Three in five people feel that Boris Johnson should resign following the publication of findings relating to the numerous reports of parties held in breach of lockdown rules in Downing Street during the pandemic, polling has found.
Sue Gray published her long-awaited report this morning, six months after allegations of rule breaking gatherings first emerged, concluding that “the senior leadership at the centre, both political and official, must bear responsibility”.
27% of people who backed the Conservatives at the 2019 election told YouGov that the Prime Minister should resign. The snap poll carried out by the pollster this afternoon found that 74% of people thought Johnson knowingly lied about whether he breached the public health restrictions.
Three in ten (30%) of those surveyed reported that Johnson should remain in his role, rising to almost two-thirds (63%) of 2019 Conservative voters. Only 7% of people said that they think the Prime Minister will step down. 83% told researchers that Johnson would remain in office despite the report.
The report by Gray summarised findings of an investigation into 16 events in 2020 and 2021, including a “socially distanced drinks” in the No 10 garden – about which some staff “expressed concern” as to whether the event was “appropriate”.
The controversial garden party was held in May 2020, during the first lockdown of the pandemic. Martin Reynolds, Boris Johnson’s principal private secretary, emailed staff inviting them to the event and advising them to “bring your own booze”.
The report today found that the then head of communications for Johnson, Lee Cain, had warned that the party would pose a “comms risk”. A special adviser also told Reynolds that it would be “helpful” if people avoided being seen “walking around with bottles of wine” as it was taking place after a press conference.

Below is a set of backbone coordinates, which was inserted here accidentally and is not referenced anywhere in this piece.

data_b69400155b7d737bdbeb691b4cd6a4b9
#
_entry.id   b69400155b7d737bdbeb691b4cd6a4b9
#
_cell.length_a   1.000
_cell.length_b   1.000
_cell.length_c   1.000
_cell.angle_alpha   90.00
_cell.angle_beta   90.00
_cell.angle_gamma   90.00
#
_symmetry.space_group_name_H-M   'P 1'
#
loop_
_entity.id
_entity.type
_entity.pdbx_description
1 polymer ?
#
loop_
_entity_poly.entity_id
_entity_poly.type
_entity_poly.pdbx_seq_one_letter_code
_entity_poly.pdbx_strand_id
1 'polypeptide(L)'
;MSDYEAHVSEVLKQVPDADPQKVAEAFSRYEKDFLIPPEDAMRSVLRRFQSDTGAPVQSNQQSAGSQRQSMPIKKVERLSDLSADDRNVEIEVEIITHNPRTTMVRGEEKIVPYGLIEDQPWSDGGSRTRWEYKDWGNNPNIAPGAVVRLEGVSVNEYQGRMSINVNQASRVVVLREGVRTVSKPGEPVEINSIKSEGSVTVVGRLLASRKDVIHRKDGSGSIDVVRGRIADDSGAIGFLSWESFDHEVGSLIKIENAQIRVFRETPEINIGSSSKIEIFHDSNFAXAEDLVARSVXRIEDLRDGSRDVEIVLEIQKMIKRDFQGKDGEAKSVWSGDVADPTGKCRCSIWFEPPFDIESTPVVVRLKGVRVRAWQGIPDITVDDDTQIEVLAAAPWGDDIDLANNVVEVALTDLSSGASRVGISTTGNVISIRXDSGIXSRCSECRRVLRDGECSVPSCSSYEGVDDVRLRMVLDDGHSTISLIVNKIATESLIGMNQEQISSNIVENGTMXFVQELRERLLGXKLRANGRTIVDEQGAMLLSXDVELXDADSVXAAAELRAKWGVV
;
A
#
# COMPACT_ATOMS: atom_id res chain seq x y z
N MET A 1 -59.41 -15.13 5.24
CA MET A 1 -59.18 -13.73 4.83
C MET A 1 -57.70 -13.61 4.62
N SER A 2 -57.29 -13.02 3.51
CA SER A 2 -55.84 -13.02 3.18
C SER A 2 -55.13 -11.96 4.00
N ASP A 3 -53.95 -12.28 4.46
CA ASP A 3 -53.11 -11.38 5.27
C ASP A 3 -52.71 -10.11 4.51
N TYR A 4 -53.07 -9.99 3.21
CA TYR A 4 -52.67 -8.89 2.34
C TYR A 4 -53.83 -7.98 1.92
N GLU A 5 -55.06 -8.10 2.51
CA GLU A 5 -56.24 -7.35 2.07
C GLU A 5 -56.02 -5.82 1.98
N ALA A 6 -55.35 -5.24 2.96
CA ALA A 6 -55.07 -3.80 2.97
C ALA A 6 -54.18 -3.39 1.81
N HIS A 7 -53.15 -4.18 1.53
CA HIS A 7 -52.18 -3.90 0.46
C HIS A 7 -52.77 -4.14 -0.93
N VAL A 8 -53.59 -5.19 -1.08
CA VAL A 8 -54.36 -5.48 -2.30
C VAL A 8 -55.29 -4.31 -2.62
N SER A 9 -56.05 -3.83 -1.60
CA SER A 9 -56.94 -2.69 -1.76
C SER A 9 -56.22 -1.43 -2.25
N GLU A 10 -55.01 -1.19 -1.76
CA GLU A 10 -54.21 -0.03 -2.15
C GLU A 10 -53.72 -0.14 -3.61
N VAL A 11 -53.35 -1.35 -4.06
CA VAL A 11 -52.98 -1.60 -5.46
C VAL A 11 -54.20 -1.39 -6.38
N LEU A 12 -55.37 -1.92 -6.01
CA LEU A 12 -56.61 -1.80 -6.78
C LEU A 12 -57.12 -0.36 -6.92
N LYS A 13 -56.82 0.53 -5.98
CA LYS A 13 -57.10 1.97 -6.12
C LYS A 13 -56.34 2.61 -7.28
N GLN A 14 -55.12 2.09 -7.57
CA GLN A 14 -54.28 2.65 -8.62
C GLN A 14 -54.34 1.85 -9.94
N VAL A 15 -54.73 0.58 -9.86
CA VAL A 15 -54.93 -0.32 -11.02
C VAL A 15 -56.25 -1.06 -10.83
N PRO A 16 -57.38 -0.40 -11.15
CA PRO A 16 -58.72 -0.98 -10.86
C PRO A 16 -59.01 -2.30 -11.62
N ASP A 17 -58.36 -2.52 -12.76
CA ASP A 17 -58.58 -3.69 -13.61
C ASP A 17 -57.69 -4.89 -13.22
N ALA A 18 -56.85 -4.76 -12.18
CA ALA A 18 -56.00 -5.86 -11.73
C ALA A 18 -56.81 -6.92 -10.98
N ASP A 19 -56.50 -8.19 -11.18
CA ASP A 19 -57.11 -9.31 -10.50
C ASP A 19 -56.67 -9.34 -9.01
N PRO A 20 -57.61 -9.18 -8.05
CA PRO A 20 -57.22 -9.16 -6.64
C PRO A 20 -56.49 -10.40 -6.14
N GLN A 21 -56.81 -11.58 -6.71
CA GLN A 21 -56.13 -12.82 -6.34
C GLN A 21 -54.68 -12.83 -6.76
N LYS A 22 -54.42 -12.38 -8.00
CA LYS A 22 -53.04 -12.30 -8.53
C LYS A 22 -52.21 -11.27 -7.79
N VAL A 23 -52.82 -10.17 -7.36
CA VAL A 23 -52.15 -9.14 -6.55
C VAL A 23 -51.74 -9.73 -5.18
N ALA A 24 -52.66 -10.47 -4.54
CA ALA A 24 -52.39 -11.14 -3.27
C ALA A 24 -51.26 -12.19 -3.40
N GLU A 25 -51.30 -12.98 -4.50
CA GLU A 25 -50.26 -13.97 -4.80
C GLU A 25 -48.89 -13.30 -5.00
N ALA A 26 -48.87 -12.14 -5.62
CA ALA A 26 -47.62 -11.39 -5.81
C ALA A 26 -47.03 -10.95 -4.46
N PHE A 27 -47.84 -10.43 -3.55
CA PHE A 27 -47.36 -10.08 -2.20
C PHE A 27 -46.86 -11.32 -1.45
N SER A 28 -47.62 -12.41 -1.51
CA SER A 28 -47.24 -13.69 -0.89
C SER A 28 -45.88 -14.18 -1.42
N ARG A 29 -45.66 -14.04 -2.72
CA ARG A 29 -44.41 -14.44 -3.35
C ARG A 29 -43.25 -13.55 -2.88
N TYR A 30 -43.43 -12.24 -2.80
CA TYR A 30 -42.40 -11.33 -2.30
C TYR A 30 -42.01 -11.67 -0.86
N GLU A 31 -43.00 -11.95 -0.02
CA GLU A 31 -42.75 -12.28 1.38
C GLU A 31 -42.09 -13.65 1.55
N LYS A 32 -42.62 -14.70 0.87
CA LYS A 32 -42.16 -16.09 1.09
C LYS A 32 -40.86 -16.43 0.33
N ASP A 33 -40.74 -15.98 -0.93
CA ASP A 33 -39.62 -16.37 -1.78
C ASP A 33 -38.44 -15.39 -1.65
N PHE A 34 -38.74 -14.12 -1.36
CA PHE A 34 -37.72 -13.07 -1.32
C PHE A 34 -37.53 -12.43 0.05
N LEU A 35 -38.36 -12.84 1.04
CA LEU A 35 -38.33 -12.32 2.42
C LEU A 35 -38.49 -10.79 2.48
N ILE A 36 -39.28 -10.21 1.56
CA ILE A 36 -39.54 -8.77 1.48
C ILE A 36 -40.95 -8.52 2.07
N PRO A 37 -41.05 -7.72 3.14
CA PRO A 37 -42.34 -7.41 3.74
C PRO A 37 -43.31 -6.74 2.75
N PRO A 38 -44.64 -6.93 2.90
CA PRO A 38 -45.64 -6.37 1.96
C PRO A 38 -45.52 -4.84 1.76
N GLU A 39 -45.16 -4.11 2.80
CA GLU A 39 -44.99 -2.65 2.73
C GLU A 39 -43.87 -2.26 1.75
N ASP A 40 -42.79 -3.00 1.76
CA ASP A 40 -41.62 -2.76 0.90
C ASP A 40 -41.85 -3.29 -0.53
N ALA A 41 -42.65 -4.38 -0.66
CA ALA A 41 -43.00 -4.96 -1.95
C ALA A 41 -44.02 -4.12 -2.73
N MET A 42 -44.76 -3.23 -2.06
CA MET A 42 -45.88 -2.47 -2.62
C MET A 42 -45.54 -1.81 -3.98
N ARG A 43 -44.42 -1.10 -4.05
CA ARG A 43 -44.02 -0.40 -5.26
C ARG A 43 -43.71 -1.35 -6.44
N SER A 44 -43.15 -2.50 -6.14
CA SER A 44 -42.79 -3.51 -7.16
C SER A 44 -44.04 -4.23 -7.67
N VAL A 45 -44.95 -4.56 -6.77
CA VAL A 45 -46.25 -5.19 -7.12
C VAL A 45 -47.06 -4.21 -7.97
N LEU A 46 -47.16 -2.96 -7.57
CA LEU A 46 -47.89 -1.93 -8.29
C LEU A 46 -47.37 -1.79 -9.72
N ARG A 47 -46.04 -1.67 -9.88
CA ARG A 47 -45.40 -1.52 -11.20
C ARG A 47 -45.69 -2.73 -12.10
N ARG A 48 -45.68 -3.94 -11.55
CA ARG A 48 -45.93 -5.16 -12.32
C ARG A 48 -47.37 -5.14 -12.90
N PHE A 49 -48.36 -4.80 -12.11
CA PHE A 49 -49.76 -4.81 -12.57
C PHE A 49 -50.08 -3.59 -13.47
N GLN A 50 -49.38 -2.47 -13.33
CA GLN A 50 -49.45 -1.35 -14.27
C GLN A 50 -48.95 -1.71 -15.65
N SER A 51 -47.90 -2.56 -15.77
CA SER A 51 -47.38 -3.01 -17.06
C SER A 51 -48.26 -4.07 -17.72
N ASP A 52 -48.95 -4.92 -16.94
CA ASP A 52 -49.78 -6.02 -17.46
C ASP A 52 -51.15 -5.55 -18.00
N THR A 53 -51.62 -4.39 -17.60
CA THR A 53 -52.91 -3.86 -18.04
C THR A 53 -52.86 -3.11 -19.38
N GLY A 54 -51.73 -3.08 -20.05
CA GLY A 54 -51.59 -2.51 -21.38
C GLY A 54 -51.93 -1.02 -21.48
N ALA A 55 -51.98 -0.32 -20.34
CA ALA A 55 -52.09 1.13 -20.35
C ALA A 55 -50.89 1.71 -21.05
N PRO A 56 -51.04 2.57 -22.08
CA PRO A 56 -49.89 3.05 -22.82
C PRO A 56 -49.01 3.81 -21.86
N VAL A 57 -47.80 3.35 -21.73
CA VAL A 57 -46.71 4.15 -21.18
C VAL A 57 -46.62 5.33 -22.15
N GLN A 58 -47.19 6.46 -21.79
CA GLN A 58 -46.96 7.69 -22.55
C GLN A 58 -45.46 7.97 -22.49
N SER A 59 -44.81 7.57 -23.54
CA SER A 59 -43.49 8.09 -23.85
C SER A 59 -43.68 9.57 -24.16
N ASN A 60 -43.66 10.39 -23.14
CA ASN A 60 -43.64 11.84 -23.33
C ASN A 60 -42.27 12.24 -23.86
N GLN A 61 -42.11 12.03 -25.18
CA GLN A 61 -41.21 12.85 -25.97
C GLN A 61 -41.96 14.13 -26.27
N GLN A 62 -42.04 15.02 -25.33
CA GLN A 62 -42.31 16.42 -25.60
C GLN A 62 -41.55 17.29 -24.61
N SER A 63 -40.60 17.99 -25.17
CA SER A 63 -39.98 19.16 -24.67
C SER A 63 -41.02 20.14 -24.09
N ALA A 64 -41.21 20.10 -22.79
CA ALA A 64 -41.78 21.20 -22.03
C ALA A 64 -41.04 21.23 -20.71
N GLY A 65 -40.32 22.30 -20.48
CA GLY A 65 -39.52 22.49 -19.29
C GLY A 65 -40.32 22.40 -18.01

After the event, Reynolds referenced the event to a special adviser in a Whatsapp message, in which he said: “Best of luck – a complete non story but better than them focusing on our drinks (which we seem to have got away with).”
Gray also wrote in the report published this morning that an “excessive amount of alcohol” was consumed at an event on June 18th 2020, at which one person “was sick” and there was a “minor altercation between two other individuals”.
Johnson previously told parliament that the rules had been followed and has since been accused of misleading parliament. He told the Commons today that when he made those comments he was saying “what I believed to be true”.
Keir Starmer told Johnson that “the game is up” and urged Conservative backbenchers to remove him from office this afternoon. Tory MPs can trigger a vote of no confidence by 15% of them writing to the chair of the 1922 committee.
“[They] can hide in the back seat, eyes covered, praying for a miracle, or they can act. Stop this out-of-touch, out-of-control Prime Minister from driving Britain towards disaster. We waited for the Sue Gray report. The country can’t wait any longer,” the Labour leader told parliament.
“Members opposite must finally do their bit. They must tell the current inhabitant [of No 10], their leader, that this has gone on too long. The game is up. You cannot be a lawmaker and a lawbreaker.”